Tennyson, Alfred, Lord (1809-1892)

  It little profits that an idle king,
  By this still hearth, among these barren crags,
  Matched with an aged wife, I mete and dole
  Unequal laws unto a savage race,
  That hoard, and sleep, and feed, and know not me.

    I cannot rest from travel:  I will drink
  Life to the lees:  all times I have enjoyed
  Greatly, have suffered greatly, both with those
  That loved me, and alone;  on shore, and when
  Through scudding drifts the rainy Hyades
  Vext the dim sea:  I am become a name;
  For always roaming with a hungry heart
  Much have I seen and known;  cities of men
  And manners, climates, councils, government,
  Myself not least, but honoured of them all; 
  And drunk delight of battle with my peers,
  Far on the ringing plains of windy Troy.

    I am a part of all that I have met;
  Yet all experience is an arch wherethrough
  Gleams that untravelled world, whose margin fades
  For ever and for ever when I move.
  How dull it is to pause, to make an end,
  To rust unburnished, not to shine in use!
  As though to breathe were life.  Life piled on life
  Were all too little, and of one to me
  Little remains:  but every hour is saved
  From that eternal silence, something more, 
  A bringer of new things; and vile it were 
  For some three suns to store and hoard myself,
  And this gray spirit yearning in desire
  To follow knowledge like a sinking star,
  Beyond the utmost bound of human thought.

    This is my son, mine own Telemachus,
  To whom I leave the sceptre and the isle--
  Well-loved of me, discerning to fulfil
  This labour, by slow prudence to make mild
  A rugged people, and through soft degrees
  Subdue them to the useful and the good.
  Most blameless is he, centered in the sphere
  Of common duties, decent not to fail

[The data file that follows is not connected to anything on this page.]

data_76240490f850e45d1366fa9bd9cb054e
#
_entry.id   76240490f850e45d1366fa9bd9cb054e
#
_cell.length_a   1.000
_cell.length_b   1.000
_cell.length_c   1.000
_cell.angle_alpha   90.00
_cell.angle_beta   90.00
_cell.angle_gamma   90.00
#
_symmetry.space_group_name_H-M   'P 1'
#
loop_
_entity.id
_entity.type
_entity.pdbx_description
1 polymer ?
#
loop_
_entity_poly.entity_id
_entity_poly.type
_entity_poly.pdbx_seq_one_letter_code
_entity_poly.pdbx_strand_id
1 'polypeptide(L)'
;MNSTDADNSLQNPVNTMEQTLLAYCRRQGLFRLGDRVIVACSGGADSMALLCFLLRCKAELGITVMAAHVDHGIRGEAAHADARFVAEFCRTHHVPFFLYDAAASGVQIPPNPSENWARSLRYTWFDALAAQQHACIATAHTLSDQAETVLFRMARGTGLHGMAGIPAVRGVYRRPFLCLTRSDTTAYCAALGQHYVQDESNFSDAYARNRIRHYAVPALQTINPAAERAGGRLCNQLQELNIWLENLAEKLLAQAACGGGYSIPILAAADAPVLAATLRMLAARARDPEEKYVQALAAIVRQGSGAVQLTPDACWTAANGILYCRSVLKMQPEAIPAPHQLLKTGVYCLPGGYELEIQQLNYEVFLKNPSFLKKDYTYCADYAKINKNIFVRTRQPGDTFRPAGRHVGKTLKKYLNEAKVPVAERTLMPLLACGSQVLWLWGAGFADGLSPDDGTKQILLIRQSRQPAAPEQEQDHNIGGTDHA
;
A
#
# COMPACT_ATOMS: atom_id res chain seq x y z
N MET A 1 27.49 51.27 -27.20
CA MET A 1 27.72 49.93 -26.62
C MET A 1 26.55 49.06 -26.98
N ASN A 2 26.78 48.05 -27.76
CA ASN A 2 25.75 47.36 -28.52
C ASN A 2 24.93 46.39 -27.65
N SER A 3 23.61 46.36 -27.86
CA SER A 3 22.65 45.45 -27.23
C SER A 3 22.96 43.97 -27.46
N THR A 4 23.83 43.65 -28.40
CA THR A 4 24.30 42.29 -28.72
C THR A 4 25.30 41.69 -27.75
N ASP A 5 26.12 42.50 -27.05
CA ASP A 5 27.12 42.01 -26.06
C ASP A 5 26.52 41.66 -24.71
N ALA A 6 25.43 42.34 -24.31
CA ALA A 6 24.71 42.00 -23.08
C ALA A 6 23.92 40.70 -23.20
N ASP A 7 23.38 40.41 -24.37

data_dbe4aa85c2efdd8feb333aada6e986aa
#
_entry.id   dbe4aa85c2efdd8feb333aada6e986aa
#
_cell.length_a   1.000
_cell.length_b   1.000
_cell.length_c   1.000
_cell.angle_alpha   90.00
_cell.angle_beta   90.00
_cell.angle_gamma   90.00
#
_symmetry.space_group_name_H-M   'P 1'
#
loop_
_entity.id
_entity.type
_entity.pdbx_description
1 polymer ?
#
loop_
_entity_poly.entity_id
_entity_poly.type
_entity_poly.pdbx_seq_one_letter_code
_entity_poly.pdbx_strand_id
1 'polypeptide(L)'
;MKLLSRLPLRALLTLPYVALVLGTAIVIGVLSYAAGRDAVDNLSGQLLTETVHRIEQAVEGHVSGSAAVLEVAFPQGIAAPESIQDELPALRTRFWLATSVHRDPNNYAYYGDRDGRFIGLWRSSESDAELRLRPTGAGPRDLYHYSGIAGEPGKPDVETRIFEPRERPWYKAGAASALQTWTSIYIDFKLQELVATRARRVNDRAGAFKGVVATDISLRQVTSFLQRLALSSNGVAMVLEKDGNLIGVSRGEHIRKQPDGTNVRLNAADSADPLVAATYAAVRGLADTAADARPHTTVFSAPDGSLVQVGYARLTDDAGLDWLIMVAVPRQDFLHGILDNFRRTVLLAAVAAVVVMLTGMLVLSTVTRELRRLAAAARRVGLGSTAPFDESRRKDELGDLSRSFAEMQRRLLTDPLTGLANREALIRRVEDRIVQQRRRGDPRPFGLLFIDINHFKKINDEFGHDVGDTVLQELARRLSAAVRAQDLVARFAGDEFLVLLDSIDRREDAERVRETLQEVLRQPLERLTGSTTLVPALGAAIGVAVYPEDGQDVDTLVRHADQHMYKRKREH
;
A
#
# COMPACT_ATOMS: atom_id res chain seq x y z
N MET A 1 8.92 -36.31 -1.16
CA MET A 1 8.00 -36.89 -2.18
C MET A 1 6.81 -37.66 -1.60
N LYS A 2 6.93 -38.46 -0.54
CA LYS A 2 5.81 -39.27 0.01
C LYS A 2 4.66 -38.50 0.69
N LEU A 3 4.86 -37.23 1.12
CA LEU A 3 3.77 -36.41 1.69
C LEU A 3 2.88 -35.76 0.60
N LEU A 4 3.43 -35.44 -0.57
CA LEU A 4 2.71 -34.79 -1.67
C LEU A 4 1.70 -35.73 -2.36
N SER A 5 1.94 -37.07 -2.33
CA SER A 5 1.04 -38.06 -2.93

In offices of tenderness, and pay
  Meet adoration to my houseold gods,
  When I am gone.  He works his work, I mine.

    There lies the port;  the vessel puffs her sail:
  There gloom the dark broad seas.  My mariners,
  Souls that have toiled, and wrought, and thought with me--
  That ever with a frolic welcome took
  The thunder and the sunshine, and opposed
  Free hearts, free foreheads--you and I are old;
  Old age hath yet his honour and his toil;
  Death closes all:  but something ere the end,
  Some work of noble note, may yet be done,
  Not unbecoming men that strove with Gods.еее
  The lights begin to twinkle from the rocks:
  The long day wanes:  the slow moon climbs:  the deep
  Moans round with many voices.  Come, my friends,
  'tis not too late to seek a newer world.
  Push off, and sitting well in order smite
  The sounding furrows;  for my purpose holds
  To sail beyond the sunset, and the baths
  Of all the western stars, until I die.
  It may be that the gulfs will wash us down:
  It may be we shall touch the Happy Isles,
  And see the great Achilles, whom we knew.
  Though much is taken, much abides;  and though
  We are not now that strength which in old days
  Moved earth and heaven;  that which we are, we are;
  One equal temper of heroic hearts,
  Made weak by time and fate, but strong in will
  To strive, to seek, to find, and not to yield.

Immortal Poems of the English Language (Williams)